Keywords: Basel Accord, bank capital, cash reserves, bank credit, demand deposits, bank recapitalisation, banking industry, post–consolidation growth, deposit liability, volatility, Nigeria
Basel Accord, post–consolidation growth in bank capital, cash reserves, deposit liability and volatility in bank credit in Nigeria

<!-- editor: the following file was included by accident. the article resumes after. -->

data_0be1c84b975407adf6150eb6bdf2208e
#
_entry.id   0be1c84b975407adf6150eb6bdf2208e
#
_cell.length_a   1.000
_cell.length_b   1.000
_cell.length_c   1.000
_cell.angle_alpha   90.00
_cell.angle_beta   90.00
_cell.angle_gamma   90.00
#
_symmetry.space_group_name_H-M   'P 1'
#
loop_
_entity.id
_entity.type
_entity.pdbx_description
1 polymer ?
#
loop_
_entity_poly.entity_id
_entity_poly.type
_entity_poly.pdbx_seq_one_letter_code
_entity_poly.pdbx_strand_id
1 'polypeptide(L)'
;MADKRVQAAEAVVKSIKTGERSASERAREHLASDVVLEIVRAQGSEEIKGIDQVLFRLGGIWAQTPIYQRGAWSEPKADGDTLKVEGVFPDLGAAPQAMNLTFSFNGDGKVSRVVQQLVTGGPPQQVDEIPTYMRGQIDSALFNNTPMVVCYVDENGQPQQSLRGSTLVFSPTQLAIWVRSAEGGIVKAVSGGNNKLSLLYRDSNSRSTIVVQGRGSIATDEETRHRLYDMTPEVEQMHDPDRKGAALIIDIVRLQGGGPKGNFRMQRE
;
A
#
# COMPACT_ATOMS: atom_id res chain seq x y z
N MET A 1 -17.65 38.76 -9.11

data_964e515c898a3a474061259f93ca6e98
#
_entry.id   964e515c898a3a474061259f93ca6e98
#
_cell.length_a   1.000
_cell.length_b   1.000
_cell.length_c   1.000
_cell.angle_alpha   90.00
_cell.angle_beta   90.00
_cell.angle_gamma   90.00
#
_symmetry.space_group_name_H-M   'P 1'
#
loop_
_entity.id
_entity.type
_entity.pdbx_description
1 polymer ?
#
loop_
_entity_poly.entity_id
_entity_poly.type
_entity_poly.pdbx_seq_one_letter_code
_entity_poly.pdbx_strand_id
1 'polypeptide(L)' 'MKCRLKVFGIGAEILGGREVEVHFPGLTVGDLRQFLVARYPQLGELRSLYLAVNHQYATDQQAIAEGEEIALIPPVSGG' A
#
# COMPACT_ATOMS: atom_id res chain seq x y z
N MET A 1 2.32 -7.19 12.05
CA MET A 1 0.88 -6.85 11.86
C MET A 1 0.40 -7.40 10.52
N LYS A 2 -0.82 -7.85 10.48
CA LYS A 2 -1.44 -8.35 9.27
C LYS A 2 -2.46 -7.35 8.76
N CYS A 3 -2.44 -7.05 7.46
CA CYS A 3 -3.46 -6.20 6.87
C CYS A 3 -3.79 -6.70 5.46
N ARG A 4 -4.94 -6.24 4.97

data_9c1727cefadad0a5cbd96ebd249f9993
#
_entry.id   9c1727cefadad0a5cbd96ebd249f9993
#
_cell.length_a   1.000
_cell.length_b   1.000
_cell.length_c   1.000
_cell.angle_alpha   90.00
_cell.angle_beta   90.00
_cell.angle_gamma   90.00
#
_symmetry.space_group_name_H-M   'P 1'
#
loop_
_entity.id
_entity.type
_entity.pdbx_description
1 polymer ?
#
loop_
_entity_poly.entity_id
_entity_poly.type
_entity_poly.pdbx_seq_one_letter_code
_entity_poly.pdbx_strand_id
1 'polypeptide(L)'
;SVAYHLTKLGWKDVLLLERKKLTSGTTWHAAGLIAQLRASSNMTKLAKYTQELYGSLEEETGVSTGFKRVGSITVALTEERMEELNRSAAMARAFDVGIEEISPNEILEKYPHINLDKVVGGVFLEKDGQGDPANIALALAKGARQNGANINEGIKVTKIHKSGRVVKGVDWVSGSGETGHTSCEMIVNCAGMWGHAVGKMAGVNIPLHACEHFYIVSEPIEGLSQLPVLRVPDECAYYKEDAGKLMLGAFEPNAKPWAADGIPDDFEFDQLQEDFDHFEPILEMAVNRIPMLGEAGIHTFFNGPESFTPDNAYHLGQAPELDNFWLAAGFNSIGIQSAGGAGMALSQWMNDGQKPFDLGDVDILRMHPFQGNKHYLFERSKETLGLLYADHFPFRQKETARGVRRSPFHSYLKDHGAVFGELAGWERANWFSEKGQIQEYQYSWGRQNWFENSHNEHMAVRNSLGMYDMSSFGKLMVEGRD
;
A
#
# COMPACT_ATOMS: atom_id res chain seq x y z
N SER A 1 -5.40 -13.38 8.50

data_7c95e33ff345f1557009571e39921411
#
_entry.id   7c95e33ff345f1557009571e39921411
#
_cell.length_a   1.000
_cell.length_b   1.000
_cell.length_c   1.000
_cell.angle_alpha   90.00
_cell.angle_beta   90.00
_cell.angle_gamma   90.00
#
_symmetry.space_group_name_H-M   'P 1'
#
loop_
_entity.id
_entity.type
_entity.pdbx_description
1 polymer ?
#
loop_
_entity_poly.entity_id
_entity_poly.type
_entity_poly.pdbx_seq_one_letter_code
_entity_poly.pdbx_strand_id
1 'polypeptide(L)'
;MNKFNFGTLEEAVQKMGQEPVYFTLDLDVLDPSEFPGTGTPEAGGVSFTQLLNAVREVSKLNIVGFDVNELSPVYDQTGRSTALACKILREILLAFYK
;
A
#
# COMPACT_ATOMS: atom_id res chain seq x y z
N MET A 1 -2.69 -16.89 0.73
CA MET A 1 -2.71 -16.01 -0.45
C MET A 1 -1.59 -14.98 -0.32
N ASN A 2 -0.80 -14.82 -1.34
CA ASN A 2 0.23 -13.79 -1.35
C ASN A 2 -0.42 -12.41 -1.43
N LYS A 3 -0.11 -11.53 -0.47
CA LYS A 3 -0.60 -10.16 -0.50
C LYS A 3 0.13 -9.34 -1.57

The introduction of the Basel I Accord the world over has affected capital base of banks with spiral effects on bank cash reserves, demand deposits and bank credit of DMBs. GARCH results using post–consolidation data (implemented to meet Basel I requirements) of these variables shows high negative volatility in BDP, BCAP, CRS and BCRDT indicating that identified variables experienced high volatility during the post–consolidation period. The Pearson and Kendall's tau_b correlation coefficients results show that growth in banks' capital in Nigeria during the period improved bank liquidity but not post–consolidation bank credit; volatility in cash reserve ratio and cash reserve values did not affect growth of bank credit; aggressive deposit drive by the banks improved available loan able funds, impacting on bank credit; necessitating the implementation of Basel II, II.5 and III and initiation of composite monetary policies to improve soundness in DMBs in Nigeria.